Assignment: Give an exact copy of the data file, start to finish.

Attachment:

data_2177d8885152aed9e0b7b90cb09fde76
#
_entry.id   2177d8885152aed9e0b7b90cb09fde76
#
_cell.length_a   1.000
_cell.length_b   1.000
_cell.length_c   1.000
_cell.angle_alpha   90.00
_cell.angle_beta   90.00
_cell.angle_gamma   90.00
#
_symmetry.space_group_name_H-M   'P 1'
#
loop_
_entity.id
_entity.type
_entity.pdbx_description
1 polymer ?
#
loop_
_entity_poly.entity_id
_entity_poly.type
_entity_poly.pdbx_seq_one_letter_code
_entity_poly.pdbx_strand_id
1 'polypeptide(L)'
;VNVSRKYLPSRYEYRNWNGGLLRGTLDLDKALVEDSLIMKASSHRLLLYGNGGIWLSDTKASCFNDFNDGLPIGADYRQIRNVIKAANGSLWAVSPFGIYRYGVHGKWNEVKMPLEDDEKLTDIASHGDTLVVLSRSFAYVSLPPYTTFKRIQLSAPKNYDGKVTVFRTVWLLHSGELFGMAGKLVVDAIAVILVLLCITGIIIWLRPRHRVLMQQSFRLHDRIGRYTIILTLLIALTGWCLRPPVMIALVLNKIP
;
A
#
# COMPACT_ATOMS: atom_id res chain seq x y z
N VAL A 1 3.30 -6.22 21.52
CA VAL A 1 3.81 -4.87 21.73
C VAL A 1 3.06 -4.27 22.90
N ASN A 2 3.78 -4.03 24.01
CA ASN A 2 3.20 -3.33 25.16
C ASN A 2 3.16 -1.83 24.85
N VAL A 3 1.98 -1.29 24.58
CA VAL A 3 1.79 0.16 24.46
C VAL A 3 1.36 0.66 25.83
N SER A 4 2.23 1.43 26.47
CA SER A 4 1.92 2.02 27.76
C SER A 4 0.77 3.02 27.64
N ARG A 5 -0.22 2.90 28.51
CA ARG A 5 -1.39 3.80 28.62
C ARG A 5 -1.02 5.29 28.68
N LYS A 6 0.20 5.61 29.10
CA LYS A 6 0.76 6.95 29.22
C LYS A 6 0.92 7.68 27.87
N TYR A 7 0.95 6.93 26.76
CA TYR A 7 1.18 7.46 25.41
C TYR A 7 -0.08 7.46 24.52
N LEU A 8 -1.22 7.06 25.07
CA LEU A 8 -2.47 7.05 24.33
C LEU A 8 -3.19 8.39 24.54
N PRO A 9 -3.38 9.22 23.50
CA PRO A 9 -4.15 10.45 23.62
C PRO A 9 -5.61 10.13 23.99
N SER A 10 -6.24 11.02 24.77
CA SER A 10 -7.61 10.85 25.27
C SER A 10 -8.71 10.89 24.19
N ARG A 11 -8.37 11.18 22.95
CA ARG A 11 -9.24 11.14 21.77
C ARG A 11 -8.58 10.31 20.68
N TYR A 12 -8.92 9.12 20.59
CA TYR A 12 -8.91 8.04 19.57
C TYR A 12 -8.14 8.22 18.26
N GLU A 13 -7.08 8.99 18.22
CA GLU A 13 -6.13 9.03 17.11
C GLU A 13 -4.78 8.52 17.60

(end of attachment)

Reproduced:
data_2177d8885152aed9e0b7b90cb09fde76
#
_entry.id   2177d8885152aed9e0b7b90cb09fde76
#
_cell.length_a   1.000
_cell.length_b   1.000
_cell.length_c   1.000
_cell.angle_alpha   90.00
_cell.angle_beta   90.00
_cell.angle_gamma   90.00
#
_symmetry.space_group_name_H-M   'P 1'
#
loop_
_entity.id
_entity.type
_entity.pdbx_description
1 polymer ?
#
loop_
_entity_poly.entity_id
_entity_poly.type
_entity_poly.pdbx_seq_one_letter_code
_entity_poly.pdbx_strand_id
1 'polypeptide(L)'
;VNVSRKYLPSRYEYRNWNGGLLRGTLDLDKALVEDSLIMKASSHRLLLYGNGGIWLSDTKASCFNDFNDGLPIGADYRQIRNVIKAANGSLWAVSPFGIYRYGVHGKWNEVKMPLEDDEKLTDIASHGDTLVVLSRSFAYVSLPPYTTFKRIQLSAPKNYDGKVTVFRTVWLLHSGELFGMAGKLVVDAIAVILVLLCITGIIIWLRPRHRVLMQQSFRLHDRIGRYTIILTLLIALTGWCLRPPVMIALVLNKIP
;
A
#
# COMPACT_ATOMS: atom_id res chain seq x y z
N VAL A 1 3.30 -6.22 21.52
CA VAL A 1 3.81 -4.87 21.73
C VAL A 1 3.06 -4.27 22.90
N ASN A 2 3.78 -4.03 24.01
CA ASN A 2 3.20 -3.33 25.16
C ASN A 2 3.16 -1.83 24.85
N VAL A 3 1.98 -1.29 24.58
CA VAL A 3 1.79 0.16 24.46
C VAL A 3 1.36 0.66 25.83
N SER A 4 2.23 1.43 26.47
CA SER A 4 1.92 2.02 27.76
C SER A 4 0.77 3.02 27.64
N ARG A 5 -0.22 2.90 28.51
CA ARG A 5 -1.39 3.80 28.62
C ARG A 5 -1.02 5.29 28.68
N LYS A 6 0.20 5.61 29.10
CA LYS A 6 0.76 6.95 29.22
C LYS A 6 0.92 7.68 27.87
N TYR A 7 0.95 6.93 26.76
CA TYR A 7 1.18 7.46 25.41
C TYR A 7 -0.08 7.46 24.52
N LEU A 8 -1.22 7.06 25.07
CA LEU A 8 -2.47 7.05 24.33
C LEU A 8 -3.19 8.39 24.54
N PRO A 9 -3.38 9.22 23.50
CA PRO A 9 -4.15 10.45 23.62
C PRO A 9 -5.61 10.13 23.99
N SER A 10 -6.24 11.02 24.77
CA SER A 10 -7.61 10.85 25.27
C SER A 10 -8.71 10.89 24.19
N ARG A 11 -8.37 11.18 22.95
CA ARG A 11 -9.24 11.14 21.77
C ARG A 11 -8.58 10.31 20.68
N TYR A 12 -8.92 9.12 20.59
CA TYR A 12 -8.91 8.04 19.57
C TYR A 12 -8.14 8.22 18.26
N GLU A 13 -7.08 8.99 18.22
CA GLU A 13 -6.13 9.03 17.11
C GLU A 13 -4.78 8.52 17.60